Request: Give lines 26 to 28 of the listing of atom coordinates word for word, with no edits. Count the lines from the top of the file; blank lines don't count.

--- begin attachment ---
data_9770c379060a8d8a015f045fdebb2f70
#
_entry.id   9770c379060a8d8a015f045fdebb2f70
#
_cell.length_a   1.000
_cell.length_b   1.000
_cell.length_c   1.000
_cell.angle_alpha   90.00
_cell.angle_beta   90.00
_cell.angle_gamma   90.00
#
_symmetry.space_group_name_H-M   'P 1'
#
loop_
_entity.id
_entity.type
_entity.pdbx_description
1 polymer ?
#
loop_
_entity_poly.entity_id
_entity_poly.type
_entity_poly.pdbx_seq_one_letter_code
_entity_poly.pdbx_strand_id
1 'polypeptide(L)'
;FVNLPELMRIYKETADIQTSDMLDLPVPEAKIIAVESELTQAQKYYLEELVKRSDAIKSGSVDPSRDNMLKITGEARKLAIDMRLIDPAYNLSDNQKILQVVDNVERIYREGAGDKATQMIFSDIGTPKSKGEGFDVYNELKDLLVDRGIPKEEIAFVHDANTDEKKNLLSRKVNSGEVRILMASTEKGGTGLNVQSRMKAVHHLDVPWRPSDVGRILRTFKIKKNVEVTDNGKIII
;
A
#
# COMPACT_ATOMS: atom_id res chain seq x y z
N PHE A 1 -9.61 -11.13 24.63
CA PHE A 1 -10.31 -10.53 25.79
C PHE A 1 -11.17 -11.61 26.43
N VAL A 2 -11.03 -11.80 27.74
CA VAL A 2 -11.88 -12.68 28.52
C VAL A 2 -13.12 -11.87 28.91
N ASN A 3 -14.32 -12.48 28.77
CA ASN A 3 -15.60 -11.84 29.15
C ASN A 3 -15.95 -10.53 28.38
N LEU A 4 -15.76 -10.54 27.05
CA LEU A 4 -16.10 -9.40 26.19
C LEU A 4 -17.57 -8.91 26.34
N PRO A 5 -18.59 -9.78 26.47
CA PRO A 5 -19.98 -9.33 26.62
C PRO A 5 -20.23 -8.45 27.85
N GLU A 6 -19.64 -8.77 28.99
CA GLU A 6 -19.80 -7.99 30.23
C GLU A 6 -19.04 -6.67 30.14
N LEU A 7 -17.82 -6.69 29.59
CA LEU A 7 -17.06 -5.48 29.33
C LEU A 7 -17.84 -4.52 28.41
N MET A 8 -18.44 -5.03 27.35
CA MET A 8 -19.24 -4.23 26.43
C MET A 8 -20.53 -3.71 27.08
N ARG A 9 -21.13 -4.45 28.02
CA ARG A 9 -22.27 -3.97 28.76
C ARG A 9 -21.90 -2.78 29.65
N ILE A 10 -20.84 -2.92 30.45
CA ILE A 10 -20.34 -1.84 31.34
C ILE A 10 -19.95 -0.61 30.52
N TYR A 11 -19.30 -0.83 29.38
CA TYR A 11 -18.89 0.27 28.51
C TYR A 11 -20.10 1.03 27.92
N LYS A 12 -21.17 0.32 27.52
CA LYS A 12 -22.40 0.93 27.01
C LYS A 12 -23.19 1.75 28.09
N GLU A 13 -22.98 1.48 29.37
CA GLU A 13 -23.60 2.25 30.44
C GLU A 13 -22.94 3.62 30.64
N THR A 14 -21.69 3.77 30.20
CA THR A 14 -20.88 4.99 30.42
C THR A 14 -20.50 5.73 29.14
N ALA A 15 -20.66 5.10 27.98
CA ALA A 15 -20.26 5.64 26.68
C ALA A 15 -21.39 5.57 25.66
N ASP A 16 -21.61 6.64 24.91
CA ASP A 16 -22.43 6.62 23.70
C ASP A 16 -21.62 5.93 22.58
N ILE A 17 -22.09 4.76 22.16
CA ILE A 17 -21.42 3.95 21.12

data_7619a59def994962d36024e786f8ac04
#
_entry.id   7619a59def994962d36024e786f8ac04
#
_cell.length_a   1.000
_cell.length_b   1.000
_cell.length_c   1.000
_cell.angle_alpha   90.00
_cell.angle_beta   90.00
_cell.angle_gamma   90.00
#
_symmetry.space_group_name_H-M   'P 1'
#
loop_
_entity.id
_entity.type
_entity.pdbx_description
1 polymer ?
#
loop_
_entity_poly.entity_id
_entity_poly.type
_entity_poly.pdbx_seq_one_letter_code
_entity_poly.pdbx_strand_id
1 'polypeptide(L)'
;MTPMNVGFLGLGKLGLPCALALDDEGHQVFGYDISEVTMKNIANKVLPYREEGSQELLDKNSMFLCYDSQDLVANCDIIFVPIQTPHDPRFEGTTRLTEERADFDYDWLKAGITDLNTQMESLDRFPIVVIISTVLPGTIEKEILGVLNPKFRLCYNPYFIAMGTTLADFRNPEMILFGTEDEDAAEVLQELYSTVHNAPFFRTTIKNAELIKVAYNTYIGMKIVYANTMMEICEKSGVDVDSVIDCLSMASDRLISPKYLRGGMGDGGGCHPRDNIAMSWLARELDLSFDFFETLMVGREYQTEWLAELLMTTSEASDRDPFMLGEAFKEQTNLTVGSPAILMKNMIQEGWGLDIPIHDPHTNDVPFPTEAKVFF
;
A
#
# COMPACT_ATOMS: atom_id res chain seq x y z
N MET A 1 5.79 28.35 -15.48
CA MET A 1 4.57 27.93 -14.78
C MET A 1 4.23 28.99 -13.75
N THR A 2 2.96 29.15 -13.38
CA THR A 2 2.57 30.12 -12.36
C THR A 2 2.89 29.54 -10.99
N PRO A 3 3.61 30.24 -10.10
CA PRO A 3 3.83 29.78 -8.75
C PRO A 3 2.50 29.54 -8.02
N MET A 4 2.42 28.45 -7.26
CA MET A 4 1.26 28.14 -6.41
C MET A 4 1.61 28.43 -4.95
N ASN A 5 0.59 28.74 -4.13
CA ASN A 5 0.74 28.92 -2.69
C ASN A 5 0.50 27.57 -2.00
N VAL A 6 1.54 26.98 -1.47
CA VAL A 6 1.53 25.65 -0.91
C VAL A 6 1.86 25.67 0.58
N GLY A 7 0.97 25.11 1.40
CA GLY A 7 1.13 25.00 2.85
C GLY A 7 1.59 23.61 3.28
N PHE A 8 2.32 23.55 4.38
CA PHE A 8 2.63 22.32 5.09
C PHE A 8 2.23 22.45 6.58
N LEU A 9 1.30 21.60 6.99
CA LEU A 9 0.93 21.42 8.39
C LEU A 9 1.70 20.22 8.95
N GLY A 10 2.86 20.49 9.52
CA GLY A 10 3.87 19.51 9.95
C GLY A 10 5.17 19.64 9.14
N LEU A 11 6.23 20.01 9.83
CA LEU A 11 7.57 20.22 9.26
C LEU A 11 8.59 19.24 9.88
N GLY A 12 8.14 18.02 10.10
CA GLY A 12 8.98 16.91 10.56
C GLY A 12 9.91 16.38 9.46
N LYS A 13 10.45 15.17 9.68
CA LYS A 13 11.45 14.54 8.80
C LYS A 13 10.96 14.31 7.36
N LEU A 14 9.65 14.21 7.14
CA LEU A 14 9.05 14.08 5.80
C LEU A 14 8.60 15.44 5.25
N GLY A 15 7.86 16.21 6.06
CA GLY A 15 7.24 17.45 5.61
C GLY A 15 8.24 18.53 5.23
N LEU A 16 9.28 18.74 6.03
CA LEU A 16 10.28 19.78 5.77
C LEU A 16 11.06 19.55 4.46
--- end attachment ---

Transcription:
;FVNLPELMRIYKETADIQTSDMLDLPVPEAKIIAVESELTQAQKYYLEELVKRSDAIKSGSVDPSRDNMLKITGEARKLAIDMRLIDPAYNLSDNQKILQVVDNVERIYREGAGDKATQMIFSDIGTPKSKGEGFDVYNELKDLLVDRGIPKEEIAFVHDANTDEKKNLLSRKVNSGEVRILMASTEKGGTGLNVQSRMKAVHHLDVPWRPSDVGRILRTFKIKKNVEVTDNGKIII
;
A